Today, one month after we said goodbye to Sunshine, we said goodbye to Happy, our dog.
I am very sensitive to judgment, so please, if you’re going to comment, be kind.
I never, ever thought I’d be faced with this decision. While Happy has always been a challenge, he tries so hard. We have rearranged our lives around our dog, for seven years, and we’ve been brought to the brink of this decision many times.
Each time, “the brink” was an incident. Happy bit someone, one of us, one of the other pets, a visitor, a stranger. Each incident left us in tears and emotional agony, evaluating our options.
Sweetie was telling me she feels responsible, because in the first 24hours of having Happy, I was going to call the first owner to have her take him back. He had a complete mental breakdown in his first day, I’d never seen anything like it.
Sweetie took him out for a long walk and convinced us both we could get through it.
Happy has always been my dog, he’s my responsibility. Every time we’ve had an incident, I resolve to do better.
Two years later, we seriously considered euthanasia for the first time. He was no longer hiding under furniture and “sharking out” from underneath, biting anything that came close to the chair, but he had shifted to attacking our feet, striking at Sweetie if she came near me while I had him on my lap, biting me if he decided to be possessive of whatever he was sitting on or near.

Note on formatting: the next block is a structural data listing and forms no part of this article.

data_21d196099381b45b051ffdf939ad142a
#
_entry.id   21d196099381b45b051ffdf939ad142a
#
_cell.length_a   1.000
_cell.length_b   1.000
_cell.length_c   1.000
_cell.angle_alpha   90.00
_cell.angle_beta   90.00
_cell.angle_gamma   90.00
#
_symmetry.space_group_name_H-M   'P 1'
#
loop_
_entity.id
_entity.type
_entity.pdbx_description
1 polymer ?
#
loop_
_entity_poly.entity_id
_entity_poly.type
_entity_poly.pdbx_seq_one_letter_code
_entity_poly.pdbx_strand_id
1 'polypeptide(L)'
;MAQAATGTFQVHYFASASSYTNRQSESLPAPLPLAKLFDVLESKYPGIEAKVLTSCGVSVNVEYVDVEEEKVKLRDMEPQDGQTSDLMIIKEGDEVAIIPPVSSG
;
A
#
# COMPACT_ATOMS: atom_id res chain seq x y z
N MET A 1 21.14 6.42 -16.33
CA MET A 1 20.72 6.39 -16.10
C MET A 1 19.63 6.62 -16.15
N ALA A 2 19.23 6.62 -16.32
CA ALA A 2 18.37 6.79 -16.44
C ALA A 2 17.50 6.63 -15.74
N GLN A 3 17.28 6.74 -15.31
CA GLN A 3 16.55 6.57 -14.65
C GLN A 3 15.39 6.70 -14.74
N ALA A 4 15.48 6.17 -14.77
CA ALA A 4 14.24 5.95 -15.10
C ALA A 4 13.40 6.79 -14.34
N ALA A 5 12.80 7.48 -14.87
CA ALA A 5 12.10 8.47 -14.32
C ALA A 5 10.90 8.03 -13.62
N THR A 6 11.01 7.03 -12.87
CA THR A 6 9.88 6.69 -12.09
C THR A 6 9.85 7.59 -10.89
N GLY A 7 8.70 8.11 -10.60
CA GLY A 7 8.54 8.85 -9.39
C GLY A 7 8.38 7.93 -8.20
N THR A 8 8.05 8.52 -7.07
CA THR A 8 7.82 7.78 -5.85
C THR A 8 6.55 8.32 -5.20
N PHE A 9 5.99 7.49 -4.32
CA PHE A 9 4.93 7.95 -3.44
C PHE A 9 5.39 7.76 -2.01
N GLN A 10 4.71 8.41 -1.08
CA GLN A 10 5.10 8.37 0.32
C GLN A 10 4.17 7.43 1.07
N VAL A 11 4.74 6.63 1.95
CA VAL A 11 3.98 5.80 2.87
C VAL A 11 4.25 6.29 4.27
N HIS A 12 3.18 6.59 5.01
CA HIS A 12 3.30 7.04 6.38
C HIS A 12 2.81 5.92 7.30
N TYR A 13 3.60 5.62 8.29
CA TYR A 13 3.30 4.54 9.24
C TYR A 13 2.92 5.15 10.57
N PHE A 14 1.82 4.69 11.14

We worked with him, and worked with him, and worked with him.
We learned how to minimize his opportunities for possessive behavior. We learned how to modify his behavior around feet, and slowly convince him to associate feet with good things. We learned to never, ever allow a stranger to touch him, how to snatch him out of reach when a stranger ignored our orders, “don’t pet him!” And I taught him how to go around children on the beach, and come to me if another dog made him nervous, rather than attacking the dog as if he had to fight to the death.
Everything was King Kong sized to Happy. We did our best to make his world a fun and safe place.
Each time, for seven years, we turned back from the brink. Let’s try teaching him to run beside my bicycle, let’s walk him with other dogs, let’s never let him on the bed or sofa, let’s only feed him in his kennel… We have tackled each newly discovered issue with behavior modification, positive reinforcement, and near-constant vigilance.
I say near-constant, because we’re human. And it seems we go two or three or six months without incident, and another thing happens, brings us right back to the brink, faced with the same choices. More, different training, new resolve to do better by him. Consultations with trainers, our vet, our friends in rescue. So much helpful advice over seven years.
Happy is the one dog in my life that has taught me more than any of the others combined.
And so when I finally realized yesterday that the risk I’m running by allowing this to go on is not just to me, and the denial / justification I have been telling myself that “he is so small, he can’t do any real damage” is untrue.